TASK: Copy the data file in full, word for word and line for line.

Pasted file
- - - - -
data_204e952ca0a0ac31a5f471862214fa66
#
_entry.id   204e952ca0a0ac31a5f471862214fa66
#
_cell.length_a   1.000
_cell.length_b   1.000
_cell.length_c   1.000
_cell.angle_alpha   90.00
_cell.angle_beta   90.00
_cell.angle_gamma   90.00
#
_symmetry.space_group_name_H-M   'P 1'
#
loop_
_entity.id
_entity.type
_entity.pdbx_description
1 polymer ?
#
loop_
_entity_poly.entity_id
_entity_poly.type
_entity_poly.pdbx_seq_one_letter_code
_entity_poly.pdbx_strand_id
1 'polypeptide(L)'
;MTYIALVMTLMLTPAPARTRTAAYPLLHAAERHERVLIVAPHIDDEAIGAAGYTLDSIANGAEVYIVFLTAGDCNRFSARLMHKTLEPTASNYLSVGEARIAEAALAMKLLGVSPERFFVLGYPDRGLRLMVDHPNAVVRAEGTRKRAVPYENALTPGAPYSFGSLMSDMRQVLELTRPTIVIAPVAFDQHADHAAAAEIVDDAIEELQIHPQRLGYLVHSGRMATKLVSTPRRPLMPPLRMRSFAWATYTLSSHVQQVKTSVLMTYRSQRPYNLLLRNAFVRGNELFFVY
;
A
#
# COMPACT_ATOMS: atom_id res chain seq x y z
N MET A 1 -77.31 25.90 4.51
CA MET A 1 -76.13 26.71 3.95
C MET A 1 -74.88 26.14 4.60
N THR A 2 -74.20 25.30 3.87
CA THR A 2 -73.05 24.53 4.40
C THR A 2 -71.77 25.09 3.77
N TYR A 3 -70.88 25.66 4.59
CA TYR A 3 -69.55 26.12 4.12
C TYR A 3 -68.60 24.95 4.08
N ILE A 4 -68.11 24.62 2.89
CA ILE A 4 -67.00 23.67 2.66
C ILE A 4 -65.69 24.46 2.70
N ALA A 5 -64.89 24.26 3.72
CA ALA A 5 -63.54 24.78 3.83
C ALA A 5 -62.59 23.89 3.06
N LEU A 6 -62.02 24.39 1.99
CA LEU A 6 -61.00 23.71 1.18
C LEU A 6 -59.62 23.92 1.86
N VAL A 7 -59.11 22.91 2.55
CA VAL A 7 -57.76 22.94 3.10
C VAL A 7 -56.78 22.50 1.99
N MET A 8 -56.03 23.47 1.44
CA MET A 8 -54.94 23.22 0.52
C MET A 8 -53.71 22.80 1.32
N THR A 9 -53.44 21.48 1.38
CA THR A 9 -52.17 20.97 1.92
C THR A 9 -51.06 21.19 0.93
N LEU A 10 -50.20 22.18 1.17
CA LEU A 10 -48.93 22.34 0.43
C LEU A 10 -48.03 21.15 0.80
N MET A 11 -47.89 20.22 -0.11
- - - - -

data_204e952ca0a0ac31a5f471862214fa66
#
_entry.id   204e952ca0a0ac31a5f471862214fa66
#
_cell.length_a   1.000
_cell.length_b   1.000
_cell.length_c   1.000
_cell.angle_alpha   90.00
_cell.angle_beta   90.00
_cell.angle_gamma   90.00
#
_symmetry.space_group_name_H-M   'P 1'
#
loop_
_entity.id
_entity.type
_entity.pdbx_description
1 polymer ?
#
loop_
_entity_poly.entity_id
_entity_poly.type
_entity_poly.pdbx_seq_one_letter_code
_entity_poly.pdbx_strand_id
1 'polypeptide(L)'
;MTYIALVMTLMLTPAPARTRTAAYPLLHAAERHERVLIVAPHIDDEAIGAAGYTLDSIANGAEVYIVFLTAGDCNRFSARLMHKTLEPTASNYLSVGEARIAEAALAMKLLGVSPERFFVLGYPDRGLRLMVDHPNAVVRAEGTRKRAVPYENALTPGAPYSFGSLMSDMRQVLELTRPTIVIAPVAFDQHADHAAAAEIVDDAIEELQIHPQRLGYLVHSGRMATKLVSTPRRPLMPPLRMRSFAWATYTLSSHVQQVKTSVLMTYRSQRPYNLLLRNAFVRGNELFFVY
;
A
#
# COMPACT_ATOMS: atom_id res chain seq x y z
N MET A 1 -77.31 25.90 4.51
CA MET A 1 -76.13 26.71 3.95
C MET A 1 -74.88 26.14 4.60
N THR A 2 -74.20 25.30 3.87
CA THR A 2 -73.05 24.53 4.40
C THR A 2 -71.77 25.09 3.77
N TYR A 3 -70.88 25.66 4.59
CA TYR A 3 -69.55 26.12 4.12
C TYR A 3 -68.60 24.95 4.08
N ILE A 4 -68.11 24.62 2.89
CA ILE A 4 -67.00 23.67 2.66
C ILE A 4 -65.69 24.46 2.70
N ALA A 5 -64.89 24.26 3.72
CA ALA A 5 -63.54 24.78 3.83
C ALA A 5 -62.59 23.89 3.06
N LEU A 6 -62.02 24.39 1.99
CA LEU A 6 -61.00 23.71 1.18
C LEU A 6 -59.62 23.92 1.86
N VAL A 7 -59.11 22.91 2.55
CA VAL A 7 -57.76 22.94 3.10
C VAL A 7 -56.78 22.50 1.99
N MET A 8 -56.03 23.47 1.44
CA MET A 8 -54.94 23.22 0.52
C MET A 8 -53.71 22.80 1.32
N THR A 9 -53.44 21.48 1.38
CA THR A 9 -52.17 20.97 1.92
C THR A 9 -51.06 21.19 0.93
N LEU A 10 -50.20 22.18 1.17
CA LEU A 10 -48.93 22.34 0.43
C LEU A 10 -48.03 21.15 0.80
N MET A 11 -47.89 20.22 -0.11